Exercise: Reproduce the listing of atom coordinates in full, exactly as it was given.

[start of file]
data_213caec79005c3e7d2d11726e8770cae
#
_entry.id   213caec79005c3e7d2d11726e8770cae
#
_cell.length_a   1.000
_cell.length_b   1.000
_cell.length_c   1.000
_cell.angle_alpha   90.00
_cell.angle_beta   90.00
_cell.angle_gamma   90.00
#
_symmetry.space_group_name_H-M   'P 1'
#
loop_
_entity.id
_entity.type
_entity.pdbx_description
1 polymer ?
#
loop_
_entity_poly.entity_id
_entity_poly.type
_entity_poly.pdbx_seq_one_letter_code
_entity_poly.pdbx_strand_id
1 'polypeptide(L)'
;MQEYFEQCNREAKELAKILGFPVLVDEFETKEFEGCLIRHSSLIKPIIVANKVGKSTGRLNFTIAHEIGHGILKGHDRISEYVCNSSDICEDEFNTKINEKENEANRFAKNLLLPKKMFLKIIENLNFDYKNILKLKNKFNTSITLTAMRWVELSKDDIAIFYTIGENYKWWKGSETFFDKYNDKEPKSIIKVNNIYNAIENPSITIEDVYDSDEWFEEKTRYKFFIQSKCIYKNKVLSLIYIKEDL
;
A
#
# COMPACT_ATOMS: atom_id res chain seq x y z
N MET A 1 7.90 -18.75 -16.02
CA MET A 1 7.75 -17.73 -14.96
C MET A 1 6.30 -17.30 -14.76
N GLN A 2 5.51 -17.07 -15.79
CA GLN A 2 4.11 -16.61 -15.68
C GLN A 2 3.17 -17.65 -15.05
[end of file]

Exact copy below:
data_213caec79005c3e7d2d11726e8770cae
#
_entry.id   213caec79005c3e7d2d11726e8770cae
#
_cell.length_a   1.000
_cell.length_b   1.000
_cell.length_c   1.000
_cell.angle_alpha   90.00
_cell.angle_beta   90.00
_cell.angle_gamma   90.00
#
_symmetry.space_group_name_H-M   'P 1'
#
loop_
_entity.id
_entity.type
_entity.pdbx_description
1 polymer ?
#
loop_
_entity_poly.entity_id
_entity_poly.type
_entity_poly.pdbx_seq_one_letter_code
_entity_poly.pdbx_strand_id
1 'polypeptide(L)'
;MQEYFEQCNREAKELAKILGFPVLVDEFETKEFEGCLIRHSSLIKPIIVANKVGKSTGRLNFTIAHEIGHGILKGHDRISEYVCNSSDICEDEFNTKINEKENEANRFAKNLLLPKKMFLKIIENLNFDYKNILKLKNKFNTSITLTAMRWVELSKDDIAIFYTIGENYKWWKGSETFFDKYNDKEPKSIIKVNNIYNAIENPSITIEDVYDSDEWFEEKTRYKFFIQSKCIYKNKVLSLIYIKEDL
;
A
#
# COMPACT_ATOMS: atom_id res chain seq x y z
N MET A 1 7.90 -18.75 -16.02
CA MET A 1 7.75 -17.73 -14.96
C MET A 1 6.30 -17.30 -14.76
N GLN A 2 5.51 -17.07 -15.79
CA GLN A 2 4.11 -16.61 -15.68
C GLN A 2 3.17 -17.65 -15.05